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Posted by worlds greatest nuts on July 05, 2012 at 18:57:29:

In Reply to: WGN SELLS RECORDS posted by WORLDS GREATEST NEWS on July 05, 2012 at 02:42:25:

WGN radio sells vintage record collection
Dusty Groove America bought records that have been in storage for decades
By Jeff Danna, Chicago Tribune reporter
July 5, 2012

Tens of thousands of vinyl records stored for decades at WGN radio will soon be for sale through a Chicago-based record store.

Dusty Groove America, which operates a storefront as well as a mail-order business, purchased a major portion of the record collection that's been accumulating at WGN, owned byTribune Co., since the late 1950s.

Store owner Rick Wojcik and his employees hauled dozens of cardboard boxes filled with LPs, 45s, 78s and CDs out of WGN's storage space in Tribune Tower on Michigan Avenue last week and took them to Dusty Groove headquarters at 1120 N. Ashland Ave.

"I saw records in that collection I've never seen before," Wojcik said. "I've seen records in that collection I've never seen original copies of before."

WGN radio recently moved to a smaller space in Tribune Tower and doesn't have the room to store the collection, which contains about 45,000 records, said Bill White, the station's director of programming and news. Station officials shopped the collection to dealers before choosing Dusty Groove based on its reputation as a quality store, White said.

"With the advent of the Internet and digital music, the record library had become obsolete and was no longer being used," he said in an email. "Rather than have it sit in off-site storage, we decided to put it in the hands of a true collector."

Neither White nor Wojcik would discuss the sale price or the estimated value of the records. "WGN radio's collection has to be absolutely priceless," said Rick Morris, associate professor of communications studies at Northwestern University.

The selection is broad because WGN wasn't hitched to a specific music genre and kept all of the records it received, Morris said. The records are in excellent condition because they weren't played a lot, according to Wojcik.

"These were not marked up that badly," he said. "Some things were just beautiful, immaculate."

Wojcik and his employees now have the grueling — but for them, exciting — task of sorting through the records. Boxes containing the collection fill parts of the second floor and the basement of the Dusty Groove offices. The records are being cleaned, and any warps they developed are being fixed before they are priced and put on the sales floor.

Wojcik has purchased many large record collections from individuals, but he said the WGN collection is different, spanning genres and eras.

"The wonderful thing for me taking this journey was they were all stocked chronologically," he said. "You'd hit Christmas every year."

Opening one of the boxes in the Dusty Groove offices, Wojcik pulled out a random stack of LPs by artists including Motown star Mary Wells, jazz guitarist Grant Green and obscure British Invasion group Ian and the Zodiacs. The same box also included sets of classical recordings and Latin jazz compilations.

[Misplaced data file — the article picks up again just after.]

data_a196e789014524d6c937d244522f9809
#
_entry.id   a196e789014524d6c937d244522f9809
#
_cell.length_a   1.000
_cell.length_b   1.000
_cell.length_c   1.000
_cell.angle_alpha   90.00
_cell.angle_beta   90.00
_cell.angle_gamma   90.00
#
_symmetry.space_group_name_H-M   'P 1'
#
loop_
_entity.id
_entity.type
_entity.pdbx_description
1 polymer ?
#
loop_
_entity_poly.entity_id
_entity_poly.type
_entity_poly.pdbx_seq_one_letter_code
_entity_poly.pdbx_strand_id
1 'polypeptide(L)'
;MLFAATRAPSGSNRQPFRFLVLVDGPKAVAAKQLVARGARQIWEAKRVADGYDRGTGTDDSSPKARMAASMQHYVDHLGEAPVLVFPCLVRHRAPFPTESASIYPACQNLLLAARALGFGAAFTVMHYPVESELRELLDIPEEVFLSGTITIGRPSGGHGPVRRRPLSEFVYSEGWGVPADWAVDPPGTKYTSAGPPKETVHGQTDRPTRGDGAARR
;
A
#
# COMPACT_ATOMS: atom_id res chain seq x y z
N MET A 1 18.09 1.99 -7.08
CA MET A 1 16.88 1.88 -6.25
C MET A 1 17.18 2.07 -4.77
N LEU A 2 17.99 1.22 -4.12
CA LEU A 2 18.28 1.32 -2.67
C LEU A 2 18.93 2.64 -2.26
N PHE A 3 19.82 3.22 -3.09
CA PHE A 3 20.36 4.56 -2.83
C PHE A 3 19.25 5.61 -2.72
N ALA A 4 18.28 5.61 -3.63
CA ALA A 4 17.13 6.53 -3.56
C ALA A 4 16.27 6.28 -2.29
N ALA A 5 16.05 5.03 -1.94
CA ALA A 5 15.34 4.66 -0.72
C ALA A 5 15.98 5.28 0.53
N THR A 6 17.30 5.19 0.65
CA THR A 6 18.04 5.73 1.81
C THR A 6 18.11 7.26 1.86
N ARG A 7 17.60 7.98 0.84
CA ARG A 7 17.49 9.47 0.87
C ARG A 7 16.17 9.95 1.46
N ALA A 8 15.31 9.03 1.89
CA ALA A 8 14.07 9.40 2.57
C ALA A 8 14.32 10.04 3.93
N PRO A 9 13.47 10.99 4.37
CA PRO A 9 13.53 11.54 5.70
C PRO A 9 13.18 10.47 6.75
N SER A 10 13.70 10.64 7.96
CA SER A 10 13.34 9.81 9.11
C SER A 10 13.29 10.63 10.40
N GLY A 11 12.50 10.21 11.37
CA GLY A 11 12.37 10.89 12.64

Before WGN became a talk-radio station, it played music. Like radio stations across the country, WGN regularly received music in the mail from record companies hoping to get their acts on the air, White said.

Even after the format changed, on-air personalities used music in their shows and relied on the record library department to search the collection for the right song.

"Today when we want to play music on-air, most of this material is available to us in digital formats, at our fingertips," White said.

The records Dusty Groove didn't purchase will be donated to the Chicago Independent Radio Project, or CHIRP, which operates a mostly free-form Internet radio station and hosts an annual record fair.

Brendan O'Neill, CHIRP's record fair donation coordinator, said he was an intern at WGN in 2004 and would spend time looking through the records at Tribune Tower.

O'Neill said some of the donated records will be sold at future CHIRP record sales, while others will be stored in its music library for volunteer disc jockeys to play on the air. The records CHIRP keeps will mostly be the rare, unusual and obscure — those that can't be found on CD or iTunes, O'Neill said.

That philosophy could be the future of vinyl on the airwaves. Many stations — especially those owned by major media companies — long ago abandoned records for CDs, which have given way to MP3 files, Northwestern's Morris said.

But not all music is available on those more contemporary formats. Independent and college stations, like CHIRP's and Northwestern's, respectively, have DJs that play music that can be found only on vinyl, Morris said.

And if the records can't find a home at another radio station, collectors likely will snatch them up. Those who purchase a rarity from Dusty Groove or CHIRP's record fair dealers might be handling something even more interesting than they originally thought: a piece of Chicago radio history.

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